Afterlife: The revival of the Ghostbusters


Graphic illustration by Jason Shan

Ghostbusters: Afterlife brings back nostalgia and inspires a new generation of fans.

Katie Chin, Copy Editor

The Ghostbusters series has long been eternalized as a witty, imaginative cinematic treasure, and its newest installment, Ghostbusters: Afterlife, has revitalized the nostalgic characters and features of previous movies. 

In 1984, the first Ghostbusters movie became an instant cultural sensation thanks to its creative fusion of comedy, action and science fiction. Ghostbusters’ comedic icons of the 80s brought a light-hearted spirit to their battle against dangerous mythological evils. Marked with creative, paranormal technologies and the best special effects of the time, Ghostbusters has been revered as one of the most iconic movies in Hollywood.

The most recent film is directed by Jason Reitman, the son of the original Ghostbusters and Ghostbusters II director Ivan Reitman. Following the flop of Paul Feig’s 2016 all female Ghostbusters reboot in the box office, Reitman has successfully reclaimed his father’s legacy, bringing society’s bungling misfits and the ludicrous, fantastical horrors of ancient demons back to the big screen.

Ghostbusters: Afterlife follows the journey of Callie Spengler, a struggling single mom played by Carrie Coon, and her children Phoebe and Trevor as they move to their late grandfather Egon Spengler’s abandoned farmhouse in rural Oklahoma. Alongside their teacher, played by Paul Rudd, the children uncover the mystery of their grandfather’s sudden relocation and revive the Ghostbusters following a catastrophic, supernatural phenomenon that threatens the world. 

Phoebe, played by young star McKenna Grace, is introduced as a nerdy preteen tomboy. Trevor, played by Finn Wolfhard of Stranger Things, parallels her character with his awkward attempts at capturing the eye of a small-town girl, Lucky. The addition of Lucky and Phoebe’s friend, Podcast, to the young Spenglers and Lucky rounds out a new generation reminiscent of the Ghostbusters’ core four.

Reitman’s film relies heavily on much needed nostalgia, closely paralleling many beloved scenes from the original Ghostbusters and resurrecting the same mythological villains. The movie brings back the classic Ghostbusters car and technologies in addition to rekindling the world’s love for the Stay Puft Marshmallow Man, arguably the movie’s most celebrated character. The revival of iconic scenes and characters has answered the prayers of all Ghostbusters fans, preserving the franchise’s landmark features and breathing fresh new life into the classic story.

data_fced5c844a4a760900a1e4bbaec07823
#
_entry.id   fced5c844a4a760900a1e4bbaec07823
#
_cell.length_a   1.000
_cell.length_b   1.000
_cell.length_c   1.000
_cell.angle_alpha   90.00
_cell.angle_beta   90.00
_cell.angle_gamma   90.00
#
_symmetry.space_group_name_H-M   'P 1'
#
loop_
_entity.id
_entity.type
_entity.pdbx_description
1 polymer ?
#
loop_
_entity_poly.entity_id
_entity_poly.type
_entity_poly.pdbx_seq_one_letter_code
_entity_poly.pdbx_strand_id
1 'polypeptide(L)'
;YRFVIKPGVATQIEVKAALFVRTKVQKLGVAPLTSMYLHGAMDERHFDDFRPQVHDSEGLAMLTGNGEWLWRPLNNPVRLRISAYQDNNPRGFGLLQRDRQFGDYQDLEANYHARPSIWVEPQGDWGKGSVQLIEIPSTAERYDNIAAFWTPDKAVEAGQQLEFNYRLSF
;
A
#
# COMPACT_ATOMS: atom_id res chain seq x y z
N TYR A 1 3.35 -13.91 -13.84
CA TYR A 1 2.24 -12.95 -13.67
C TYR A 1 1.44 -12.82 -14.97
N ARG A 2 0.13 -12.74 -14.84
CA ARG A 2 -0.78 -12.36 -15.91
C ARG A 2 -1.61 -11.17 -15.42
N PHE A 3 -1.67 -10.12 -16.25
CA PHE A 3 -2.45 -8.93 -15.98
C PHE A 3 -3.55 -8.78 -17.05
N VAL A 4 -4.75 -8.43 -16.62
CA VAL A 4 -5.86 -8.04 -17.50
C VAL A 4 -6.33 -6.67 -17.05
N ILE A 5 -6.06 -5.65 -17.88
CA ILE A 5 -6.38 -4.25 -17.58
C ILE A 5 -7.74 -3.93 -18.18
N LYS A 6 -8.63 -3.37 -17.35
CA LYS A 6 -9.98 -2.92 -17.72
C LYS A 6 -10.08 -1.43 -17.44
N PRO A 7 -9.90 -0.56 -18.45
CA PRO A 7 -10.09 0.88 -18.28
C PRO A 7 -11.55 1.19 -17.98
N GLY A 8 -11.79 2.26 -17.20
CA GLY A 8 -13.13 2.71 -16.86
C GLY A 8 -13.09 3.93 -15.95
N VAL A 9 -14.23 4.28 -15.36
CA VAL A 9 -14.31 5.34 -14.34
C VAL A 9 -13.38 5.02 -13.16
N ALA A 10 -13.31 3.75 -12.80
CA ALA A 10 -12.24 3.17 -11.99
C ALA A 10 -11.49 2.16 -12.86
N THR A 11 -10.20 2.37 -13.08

Despite these glaring similarities to the original, disparities among the main characters are too noticeable. The 1984 Ghostbusters starred the best comedians of the time whose dry, jocular humor captured the love of fans and was unforgettable among fantasy horrors. In this movie, their young successors take stabs at whimsical banter, but fall back onto the stereotypical broody, outcasted characterization of teenaged movie characters today. In addition, rather than focusing solely on the daring pursuit of mystical ghosts, Ghostbusters: Afterlife diversifies unsuccessfully, languidly following the mediocre coming-of-age of young Phoebe Spengler and attempting to forge budding yet easily forgettable romances among characters.

The stars of the original Ghostbusters — Bill Murray, Dan Akyroyd and Ernie Hudson — reprise their legendary roles in this film, lovingly reflecting on their reckless days as Ghostbusters alongside the audience. The film features both a mid-credit and post-credit scene, in which memorable characters make reappearances that immerse the audience in wistful memory and leave them anticipating the future of the Ghostbusters.

Honoring the late Harold Ramis through his character Egon’s apparition and affection toward his family, the film pays homage to the actor by creating parallels between his nerdy, lovable character and his granddaughter’s, developing a sentimental connection between them.

The 1984 Ghostbusters was known for its captivating special effects, and this film mirrors them perfectly. Dodging any critique on the timeless, enthralling appearance of the supernatural in this film, the portrayal of ghosts and proton streams remain entirely unchanged despite the obvious growth in Hollywood special effects since the 80s. The whimsical nature of the franchise, however, is lost to the focus on the dark mystery behind mythological demons. Humor is a burden carried by only a few comedic relief characters.

Though strongly dependent on nostalgia, Ghostbusters: Afterlife revives the fading legacy of the Ghostbusters franchise, restoring the movie’s place in Hollywood history. As trends change with the decades, the original’s eccentric humor is regrettably replaced by today’s archetypal portrayal of teen crises and drama. Yet, answers to long-standing questions about the demons in the first Ghostbusters are presented, and the classic mythological apocalypse is brought to the big screen once more. Ghostbusters: Afterlife sets the stage for a new era of the franchise, and with its release, a new generation of fans are born.